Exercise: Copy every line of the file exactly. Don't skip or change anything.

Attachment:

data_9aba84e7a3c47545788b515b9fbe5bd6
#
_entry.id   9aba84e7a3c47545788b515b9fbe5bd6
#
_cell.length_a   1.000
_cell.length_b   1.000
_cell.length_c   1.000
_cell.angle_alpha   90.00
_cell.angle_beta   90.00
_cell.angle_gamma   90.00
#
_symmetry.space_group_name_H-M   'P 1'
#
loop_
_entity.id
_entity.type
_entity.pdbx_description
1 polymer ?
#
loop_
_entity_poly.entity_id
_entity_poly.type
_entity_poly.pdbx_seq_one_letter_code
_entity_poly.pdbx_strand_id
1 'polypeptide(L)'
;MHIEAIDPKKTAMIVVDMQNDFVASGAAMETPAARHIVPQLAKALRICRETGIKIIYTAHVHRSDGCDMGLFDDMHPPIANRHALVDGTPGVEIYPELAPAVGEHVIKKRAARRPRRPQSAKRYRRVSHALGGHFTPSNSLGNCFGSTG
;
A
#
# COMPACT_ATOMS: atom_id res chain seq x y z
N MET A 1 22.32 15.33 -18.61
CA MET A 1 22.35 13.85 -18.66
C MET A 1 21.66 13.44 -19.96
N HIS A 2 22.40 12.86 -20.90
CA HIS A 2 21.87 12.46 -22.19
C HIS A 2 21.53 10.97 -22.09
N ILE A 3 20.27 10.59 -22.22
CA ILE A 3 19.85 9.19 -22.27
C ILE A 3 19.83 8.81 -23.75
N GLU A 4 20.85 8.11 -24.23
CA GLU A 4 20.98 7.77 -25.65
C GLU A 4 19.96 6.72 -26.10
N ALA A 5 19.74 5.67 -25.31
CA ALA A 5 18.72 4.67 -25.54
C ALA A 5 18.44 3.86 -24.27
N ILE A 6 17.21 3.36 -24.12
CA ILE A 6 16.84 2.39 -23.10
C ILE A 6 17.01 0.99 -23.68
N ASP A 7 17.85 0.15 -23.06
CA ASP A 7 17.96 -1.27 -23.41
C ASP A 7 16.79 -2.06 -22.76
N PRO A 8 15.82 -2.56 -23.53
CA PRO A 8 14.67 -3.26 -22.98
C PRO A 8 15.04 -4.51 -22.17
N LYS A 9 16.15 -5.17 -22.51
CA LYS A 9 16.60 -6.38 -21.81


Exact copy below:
data_9aba84e7a3c47545788b515b9fbe5bd6
#
_entry.id   9aba84e7a3c47545788b515b9fbe5bd6
#
_cell.length_a   1.000
_cell.length_b   1.000
_cell.length_c   1.000
_cell.angle_alpha   90.00
_cell.angle_beta   90.00
_cell.angle_gamma   90.00
#
_symmetry.space_group_name_H-M   'P 1'
#
loop_
_entity.id
_entity.type
_entity.pdbx_description
1 polymer ?
#
loop_
_entity_poly.entity_id
_entity_poly.type
_entity_poly.pdbx_seq_one_letter_code
_entity_poly.pdbx_strand_id
1 'polypeptide(L)'
;MHIEAIDPKKTAMIVVDMQNDFVASGAAMETPAARHIVPQLAKALRICRETGIKIIYTAHVHRSDGCDMGLFDDMHPPIANRHALVDGTPGVEIYPELAPAVGEHVIKKRAARRPRRPQSAKRYRRVSHALGGHFTPSNSLGNCFGSTG
;
A
#
# COMPACT_ATOMS: atom_id res chain seq x y z
N MET A 1 22.32 15.33 -18.61
CA MET A 1 22.35 13.85 -18.66
C MET A 1 21.66 13.44 -19.96
N HIS A 2 22.40 12.86 -20.90
CA HIS A 2 21.87 12.46 -22.19
C HIS A 2 21.53 10.97 -22.09
N ILE A 3 20.27 10.59 -22.22
CA ILE A 3 19.85 9.19 -22.27
C ILE A 3 19.83 8.81 -23.75
N GLU A 4 20.85 8.11 -24.23
CA GLU A 4 20.98 7.77 -25.65
C GLU A 4 19.96 6.72 -26.10
N ALA A 5 19.74 5.67 -25.31
CA ALA A 5 18.72 4.67 -25.54
C ALA A 5 18.44 3.86 -24.27
N ILE A 6 17.21 3.36 -24.12
CA ILE A 6 16.84 2.39 -23.10
C ILE A 6 17.01 0.99 -23.68
N ASP A 7 17.85 0.15 -23.06
CA ASP A 7 17.96 -1.27 -23.41
C ASP A 7 16.79 -2.06 -22.76
N PRO A 8 15.82 -2.56 -23.53
CA PRO A 8 14.67 -3.26 -22.98
C PRO A 8 15.04 -4.51 -22.17
N LYS A 9 16.15 -5.17 -22.51
CA LYS A 9 16.60 -6.38 -21.81